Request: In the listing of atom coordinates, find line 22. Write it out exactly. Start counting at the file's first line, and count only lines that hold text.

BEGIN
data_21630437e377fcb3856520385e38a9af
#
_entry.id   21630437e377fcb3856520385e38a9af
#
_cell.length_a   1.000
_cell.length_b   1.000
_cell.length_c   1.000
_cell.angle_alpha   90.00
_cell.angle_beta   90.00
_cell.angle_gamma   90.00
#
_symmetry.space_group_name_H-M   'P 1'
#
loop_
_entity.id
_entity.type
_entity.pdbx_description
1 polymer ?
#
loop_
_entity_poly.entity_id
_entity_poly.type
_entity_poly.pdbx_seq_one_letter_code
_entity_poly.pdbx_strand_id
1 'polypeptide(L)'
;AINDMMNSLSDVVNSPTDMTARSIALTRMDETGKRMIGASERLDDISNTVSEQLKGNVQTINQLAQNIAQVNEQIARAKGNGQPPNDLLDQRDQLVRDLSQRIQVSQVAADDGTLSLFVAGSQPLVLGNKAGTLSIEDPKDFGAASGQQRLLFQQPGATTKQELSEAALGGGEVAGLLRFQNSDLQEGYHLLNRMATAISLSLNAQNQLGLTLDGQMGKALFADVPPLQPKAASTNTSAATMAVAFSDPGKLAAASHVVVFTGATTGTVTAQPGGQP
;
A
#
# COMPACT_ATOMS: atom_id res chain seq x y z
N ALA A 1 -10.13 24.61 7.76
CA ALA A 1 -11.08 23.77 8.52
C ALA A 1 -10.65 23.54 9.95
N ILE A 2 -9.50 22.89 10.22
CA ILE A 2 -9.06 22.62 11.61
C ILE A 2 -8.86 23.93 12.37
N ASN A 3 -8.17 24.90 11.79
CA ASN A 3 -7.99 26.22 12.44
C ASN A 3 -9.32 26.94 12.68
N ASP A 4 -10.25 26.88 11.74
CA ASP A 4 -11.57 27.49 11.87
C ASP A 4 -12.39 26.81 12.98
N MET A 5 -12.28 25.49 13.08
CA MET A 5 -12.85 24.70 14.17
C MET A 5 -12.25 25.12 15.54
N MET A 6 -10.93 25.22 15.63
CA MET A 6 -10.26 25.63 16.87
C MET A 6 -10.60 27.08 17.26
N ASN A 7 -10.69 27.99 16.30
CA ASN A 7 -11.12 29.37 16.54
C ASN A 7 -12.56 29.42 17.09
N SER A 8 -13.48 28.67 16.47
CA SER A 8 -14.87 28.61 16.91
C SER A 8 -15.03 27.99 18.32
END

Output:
_entity_poly.type